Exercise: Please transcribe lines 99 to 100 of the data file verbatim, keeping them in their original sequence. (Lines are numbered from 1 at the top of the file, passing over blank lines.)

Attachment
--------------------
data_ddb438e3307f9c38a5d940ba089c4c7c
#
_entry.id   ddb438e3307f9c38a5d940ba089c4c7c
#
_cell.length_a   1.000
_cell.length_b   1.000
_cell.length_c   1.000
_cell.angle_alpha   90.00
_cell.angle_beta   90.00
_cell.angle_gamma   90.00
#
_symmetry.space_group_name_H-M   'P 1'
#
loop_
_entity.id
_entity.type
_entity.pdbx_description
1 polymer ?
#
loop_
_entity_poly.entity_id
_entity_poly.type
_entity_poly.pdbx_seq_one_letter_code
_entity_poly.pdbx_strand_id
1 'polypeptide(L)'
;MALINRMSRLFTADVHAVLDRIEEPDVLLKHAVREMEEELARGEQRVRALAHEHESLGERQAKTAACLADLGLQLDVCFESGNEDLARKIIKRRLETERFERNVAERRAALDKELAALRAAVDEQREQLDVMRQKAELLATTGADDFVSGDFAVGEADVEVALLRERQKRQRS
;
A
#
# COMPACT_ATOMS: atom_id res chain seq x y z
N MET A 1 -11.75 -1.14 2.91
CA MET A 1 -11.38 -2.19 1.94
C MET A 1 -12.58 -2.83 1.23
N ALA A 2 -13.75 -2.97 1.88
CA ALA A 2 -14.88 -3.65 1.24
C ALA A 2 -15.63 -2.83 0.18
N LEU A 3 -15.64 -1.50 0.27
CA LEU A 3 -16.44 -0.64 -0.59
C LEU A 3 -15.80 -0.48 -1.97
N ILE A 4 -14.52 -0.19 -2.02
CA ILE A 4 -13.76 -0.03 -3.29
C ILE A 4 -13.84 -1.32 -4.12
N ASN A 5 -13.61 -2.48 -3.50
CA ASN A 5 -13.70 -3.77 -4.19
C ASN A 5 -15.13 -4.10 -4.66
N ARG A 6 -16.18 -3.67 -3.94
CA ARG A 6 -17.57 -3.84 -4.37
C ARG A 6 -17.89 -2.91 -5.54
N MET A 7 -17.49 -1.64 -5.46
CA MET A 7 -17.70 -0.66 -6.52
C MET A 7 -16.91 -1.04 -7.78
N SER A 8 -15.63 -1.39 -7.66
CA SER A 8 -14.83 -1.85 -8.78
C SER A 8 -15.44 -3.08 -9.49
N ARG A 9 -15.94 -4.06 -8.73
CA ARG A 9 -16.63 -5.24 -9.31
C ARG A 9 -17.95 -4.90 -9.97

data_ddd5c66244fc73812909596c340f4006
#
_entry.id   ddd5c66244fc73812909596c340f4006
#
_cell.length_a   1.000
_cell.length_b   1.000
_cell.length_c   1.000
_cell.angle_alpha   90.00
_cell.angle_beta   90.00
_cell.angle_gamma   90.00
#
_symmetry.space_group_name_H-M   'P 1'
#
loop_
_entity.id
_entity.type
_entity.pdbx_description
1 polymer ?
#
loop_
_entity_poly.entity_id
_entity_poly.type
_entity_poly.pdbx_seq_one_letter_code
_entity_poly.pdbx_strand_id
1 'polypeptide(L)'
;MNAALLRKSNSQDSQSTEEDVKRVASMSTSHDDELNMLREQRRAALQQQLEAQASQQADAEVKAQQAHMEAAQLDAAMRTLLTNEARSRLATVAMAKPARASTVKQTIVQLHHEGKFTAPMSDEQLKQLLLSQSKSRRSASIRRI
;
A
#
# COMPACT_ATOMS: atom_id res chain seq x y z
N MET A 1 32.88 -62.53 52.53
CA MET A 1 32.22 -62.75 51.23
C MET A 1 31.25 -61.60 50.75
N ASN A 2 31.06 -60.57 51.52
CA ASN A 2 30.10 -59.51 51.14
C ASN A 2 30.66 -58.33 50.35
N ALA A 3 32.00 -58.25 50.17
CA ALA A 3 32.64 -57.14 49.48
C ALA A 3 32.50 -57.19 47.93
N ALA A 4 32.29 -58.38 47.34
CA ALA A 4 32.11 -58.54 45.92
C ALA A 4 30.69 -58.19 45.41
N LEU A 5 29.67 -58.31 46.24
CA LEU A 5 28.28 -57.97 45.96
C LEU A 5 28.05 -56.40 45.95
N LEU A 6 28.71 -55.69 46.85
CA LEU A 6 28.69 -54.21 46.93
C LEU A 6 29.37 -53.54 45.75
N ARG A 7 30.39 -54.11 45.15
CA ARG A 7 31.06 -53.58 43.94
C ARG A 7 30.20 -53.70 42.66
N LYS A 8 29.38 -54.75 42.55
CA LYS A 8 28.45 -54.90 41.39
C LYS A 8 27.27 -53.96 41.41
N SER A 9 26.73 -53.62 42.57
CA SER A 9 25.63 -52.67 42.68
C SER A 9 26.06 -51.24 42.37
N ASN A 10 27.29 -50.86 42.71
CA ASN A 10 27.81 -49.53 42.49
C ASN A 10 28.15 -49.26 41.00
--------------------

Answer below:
C ALA A 4 30.69 -58.19 45.41
N LEU A 5 29.67 -58.31 46.24